NASHVILLE, Tenn. (AP) — As Tennesseans prepare to enjoy fireworks and cookouts over the long weekend, a long slate of new state laws affecting transgender athletes, which books can be in school libraries, homeless camps, and harsh criminal sentences will go into effect Friday.
In Tennessee, July 1 is the start of a new fiscal year and the mark of when many newly passed bills begin to be implemented.
The state's GOP-controlled General Assembly and Republican Gov. Bill Lee signed off on hundreds of bills earlier this year during the annual legislative session. Lee also let several take effect without signing them. Here's a look at some of the notable laws they approved.
The $52.8 billion spending plan for 2022-23 includes a one-month sales tax holiday on groceries planned for August, a $750 million boost to K-12 schools and $100 million in violent crime reduction grants. It also has a $121 million break to waive the state portion of vehicle registration tag fees over the next year, which comes down to $23.75 per vehicle. Other breaks will eliminate $9.7 million worth of a professional privilege tax for doctors and will provide $68 million for one-year broadband tax relief.
Tennessee will become the first U.S. state to make it a felony to camp on local public property such as parks — a move critics say is designed to target homeless encampments. The law requires that violators receive at least 24 hours' notice before an arrest, but the felony charge is punishable by up to six years in prison and the loss of voting rights. It will also be a misdemeanor for camping around highways any time — not just overnight — also, requiring a warning first. Lee let the bill become law without signing it, saying he thinks there's a better way of addressing the issue.
The new law comes after Tennessee made it a felony in 2020 to camp on most state-owned property, as long as the place is not designated for people to camp there.
TRUTH IN SENTENCING
Despite concerns from the governor's office and criminal justice advocates, lawmakers passed a bill that will lengthen criminal sentences and potentially increase incarceration costs. Known as the so-called “truth in sentencing” bill, the measure will require serving entire sentences for various felonies, which legislative leaders argue ensures justice for victims. Those include attempted first-degree murder, vehicular homicide resulting from the driver’s intoxication, carjacking and especially aggravated robbery.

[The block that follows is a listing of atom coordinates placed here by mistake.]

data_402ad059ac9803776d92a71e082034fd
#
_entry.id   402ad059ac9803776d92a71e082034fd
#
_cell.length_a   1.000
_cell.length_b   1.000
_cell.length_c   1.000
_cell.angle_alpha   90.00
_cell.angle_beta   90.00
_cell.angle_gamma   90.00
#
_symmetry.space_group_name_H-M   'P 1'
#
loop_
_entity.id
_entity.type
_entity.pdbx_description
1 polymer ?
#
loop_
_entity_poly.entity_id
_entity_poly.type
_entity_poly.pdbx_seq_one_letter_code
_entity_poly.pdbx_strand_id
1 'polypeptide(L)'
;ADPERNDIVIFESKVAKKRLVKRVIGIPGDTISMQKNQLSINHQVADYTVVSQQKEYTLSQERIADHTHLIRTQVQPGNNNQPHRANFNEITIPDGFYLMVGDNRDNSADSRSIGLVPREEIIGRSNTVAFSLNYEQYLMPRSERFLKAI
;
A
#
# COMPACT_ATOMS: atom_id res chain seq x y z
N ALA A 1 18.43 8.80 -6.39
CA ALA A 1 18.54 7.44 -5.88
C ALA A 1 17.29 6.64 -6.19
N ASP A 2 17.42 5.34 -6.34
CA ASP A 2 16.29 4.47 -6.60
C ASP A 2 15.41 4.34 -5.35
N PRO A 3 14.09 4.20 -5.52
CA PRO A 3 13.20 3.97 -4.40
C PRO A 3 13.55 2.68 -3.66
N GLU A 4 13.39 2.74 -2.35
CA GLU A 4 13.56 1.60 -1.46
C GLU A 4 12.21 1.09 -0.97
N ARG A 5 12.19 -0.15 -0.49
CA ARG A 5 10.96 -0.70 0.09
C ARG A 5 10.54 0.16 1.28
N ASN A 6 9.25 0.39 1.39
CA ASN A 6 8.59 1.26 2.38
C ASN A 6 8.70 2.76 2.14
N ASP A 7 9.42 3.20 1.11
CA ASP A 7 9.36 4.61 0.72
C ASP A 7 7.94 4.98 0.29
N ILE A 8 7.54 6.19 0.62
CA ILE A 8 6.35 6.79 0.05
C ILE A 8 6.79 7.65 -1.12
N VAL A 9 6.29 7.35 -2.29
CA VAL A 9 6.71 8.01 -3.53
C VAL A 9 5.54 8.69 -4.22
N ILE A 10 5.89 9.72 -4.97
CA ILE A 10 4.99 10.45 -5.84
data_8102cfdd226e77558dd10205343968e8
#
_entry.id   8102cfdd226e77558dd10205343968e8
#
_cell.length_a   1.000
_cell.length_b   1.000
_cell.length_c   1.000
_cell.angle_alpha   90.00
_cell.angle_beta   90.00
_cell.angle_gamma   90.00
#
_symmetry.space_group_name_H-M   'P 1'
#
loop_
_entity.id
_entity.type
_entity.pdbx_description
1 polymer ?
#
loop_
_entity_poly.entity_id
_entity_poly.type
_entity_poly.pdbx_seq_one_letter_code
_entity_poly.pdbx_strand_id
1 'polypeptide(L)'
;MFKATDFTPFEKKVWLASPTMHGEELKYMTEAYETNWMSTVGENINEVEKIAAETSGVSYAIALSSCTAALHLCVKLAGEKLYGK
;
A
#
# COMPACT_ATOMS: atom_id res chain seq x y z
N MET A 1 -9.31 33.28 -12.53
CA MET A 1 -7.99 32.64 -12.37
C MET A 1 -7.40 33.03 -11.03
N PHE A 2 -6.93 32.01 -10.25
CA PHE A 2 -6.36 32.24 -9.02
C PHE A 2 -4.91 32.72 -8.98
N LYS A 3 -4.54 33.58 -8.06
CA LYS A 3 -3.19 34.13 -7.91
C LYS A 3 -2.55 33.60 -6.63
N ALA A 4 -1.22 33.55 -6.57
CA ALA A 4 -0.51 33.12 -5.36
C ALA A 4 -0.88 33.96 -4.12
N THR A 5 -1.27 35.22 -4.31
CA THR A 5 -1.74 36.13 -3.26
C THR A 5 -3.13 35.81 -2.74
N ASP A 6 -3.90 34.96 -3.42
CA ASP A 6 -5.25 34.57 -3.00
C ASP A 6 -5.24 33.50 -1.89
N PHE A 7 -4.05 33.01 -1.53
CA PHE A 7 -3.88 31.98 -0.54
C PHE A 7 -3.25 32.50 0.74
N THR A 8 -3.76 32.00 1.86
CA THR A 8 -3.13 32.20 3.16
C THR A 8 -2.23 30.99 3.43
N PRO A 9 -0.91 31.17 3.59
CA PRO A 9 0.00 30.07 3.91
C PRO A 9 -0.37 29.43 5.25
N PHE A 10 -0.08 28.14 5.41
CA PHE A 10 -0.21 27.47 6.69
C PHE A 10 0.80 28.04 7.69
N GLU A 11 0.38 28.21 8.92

Separately, 12 other offenses would require inmates to serve at least 85% of their sentences. Those range from reckless homicide, aggravated arson, voluntary manslaughter to possessing or aggravated kidnapping.
As a sign of his unease with the bill, Lee allowed it to go into law without his signature — sparking harsh rebukes from GOP legislative leaders who argue the new law will hold those who break the law more “accountable.”
School libraries were a common target among Republican lawmakers this year in Tennessee and nationwide, with many accusing librarians of providing inappropriate materials to students and demanding more transparency in how books were selected and removed from schools.
After introducing a flurry of bills, the Tennessee Legislature ultimately moved to let the state's politically appointed textbook commission remove books from public school libraries statewide. The panel will have veto power when people appeal decisions by local school boards in book removal challenges. Meanwhile, under a separate law, school libraries will be required to post their contents online and regularly review their policies to ensure materials are “age-appropriate” and “suitable.”
Last year, Lee signed off on banning transgender athletes from participating in girls sports. Even though none of the supporters could point to an incident where this has become an issue in Tennessee, lawmakers returned this year to add harsh penalties against schools that violate that ban. Furthermore, Tennessee will now ban transgender athletes from participating in female college sports.
A new law strictly limits the ability of local governments to stop oil and gas pipelines and other fossil fuel infrastructure projects in their jurisdictions.